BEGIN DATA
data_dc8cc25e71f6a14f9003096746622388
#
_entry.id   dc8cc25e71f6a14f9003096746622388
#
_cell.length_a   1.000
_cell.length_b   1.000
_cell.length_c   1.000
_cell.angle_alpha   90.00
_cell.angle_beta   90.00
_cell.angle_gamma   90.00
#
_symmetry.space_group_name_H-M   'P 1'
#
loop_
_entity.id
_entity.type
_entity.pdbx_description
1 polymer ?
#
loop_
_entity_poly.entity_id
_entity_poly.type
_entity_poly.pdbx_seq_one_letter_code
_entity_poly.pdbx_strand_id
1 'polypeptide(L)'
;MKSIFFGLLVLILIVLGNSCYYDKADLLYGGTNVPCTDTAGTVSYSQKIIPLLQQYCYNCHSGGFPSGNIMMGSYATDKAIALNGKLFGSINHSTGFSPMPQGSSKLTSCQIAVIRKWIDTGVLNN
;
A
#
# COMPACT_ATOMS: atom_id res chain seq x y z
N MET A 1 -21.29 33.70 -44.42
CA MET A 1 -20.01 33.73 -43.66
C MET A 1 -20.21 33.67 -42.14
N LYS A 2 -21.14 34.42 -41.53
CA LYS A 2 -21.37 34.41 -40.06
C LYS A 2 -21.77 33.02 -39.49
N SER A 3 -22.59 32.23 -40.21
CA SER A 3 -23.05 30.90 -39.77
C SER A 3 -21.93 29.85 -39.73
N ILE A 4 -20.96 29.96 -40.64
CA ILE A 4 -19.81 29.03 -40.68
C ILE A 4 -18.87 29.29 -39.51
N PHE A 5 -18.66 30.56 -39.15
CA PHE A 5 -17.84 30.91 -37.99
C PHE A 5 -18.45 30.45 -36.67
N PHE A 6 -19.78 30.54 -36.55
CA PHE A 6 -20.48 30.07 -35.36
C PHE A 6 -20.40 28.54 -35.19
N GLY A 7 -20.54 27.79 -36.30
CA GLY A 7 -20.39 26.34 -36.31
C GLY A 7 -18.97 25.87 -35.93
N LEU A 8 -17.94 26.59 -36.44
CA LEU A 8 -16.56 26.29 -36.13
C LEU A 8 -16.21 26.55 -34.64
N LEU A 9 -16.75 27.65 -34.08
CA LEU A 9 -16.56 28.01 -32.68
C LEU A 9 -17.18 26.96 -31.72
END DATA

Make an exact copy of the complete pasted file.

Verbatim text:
data_dc8cc25e71f6a14f9003096746622388
#
_entry.id   dc8cc25e71f6a14f9003096746622388
#
_cell.length_a   1.000
_cell.length_b   1.000
_cell.length_c   1.000
_cell.angle_alpha   90.00
_cell.angle_beta   90.00
_cell.angle_gamma   90.00
#
_symmetry.space_group_name_H-M   'P 1'
#
loop_
_entity.id
_entity.type
_entity.pdbx_description
1 polymer ?
#
loop_
_entity_poly.entity_id
_entity_poly.type
_entity_poly.pdbx_seq_one_letter_code
_entity_poly.pdbx_strand_id
1 'polypeptide(L)'
;MKSIFFGLLVLILIVLGNSCYYDKADLLYGGTNVPCTDTAGTVSYSQKIIPLLQQYCYNCHSGGFPSGNIMMGSYATDKAIALNGKLFGSINHSTGFSPMPQGSSKLTSCQIAVIRKWIDTGVLNN
;
A
#
# COMPACT_ATOMS: atom_id res chain seq x y z
N MET A 1 -21.29 33.70 -44.42
CA MET A 1 -20.01 33.73 -43.66
C MET A 1 -20.21 33.67 -42.14
N LYS A 2 -21.14 34.42 -41.53
CA LYS A 2 -21.37 34.41 -40.06
C LYS A 2 -21.77 33.02 -39.49
N SER A 3 -22.59 32.23 -40.21
CA SER A 3 -23.05 30.90 -39.77
C SER A 3 -21.93 29.85 -39.73
N ILE A 4 -20.96 29.96 -40.64
CA ILE A 4 -19.81 29.03 -40.68
C ILE A 4 -18.87 29.29 -39.51
N PHE A 5 -18.66 30.56 -39.15
CA PHE A 5 -17.84 30.91 -37.99
C PHE A 5 -18.45 30.45 -36.67
N PHE A 6 -19.78 30.54 -36.55
CA PHE A 6 -20.48 30.07 -35.36
C PHE A 6 -20.40 28.54 -35.19
N GLY A 7 -20.54 27.79 -36.30
CA GLY A 7 -20.39 26.34 -36.31
C GLY A 7 -18.97 25.87 -35.93
N LEU A 8 -17.94 26.59 -36.44
CA LEU A 8 -16.56 26.29 -36.13
C LEU A 8 -16.21 26.55 -34.64
N LEU A 9 -16.75 27.65 -34.08
CA LEU A 9 -16.56 28.01 -32.68
C LEU A 9 -17.18 26.96 -31.72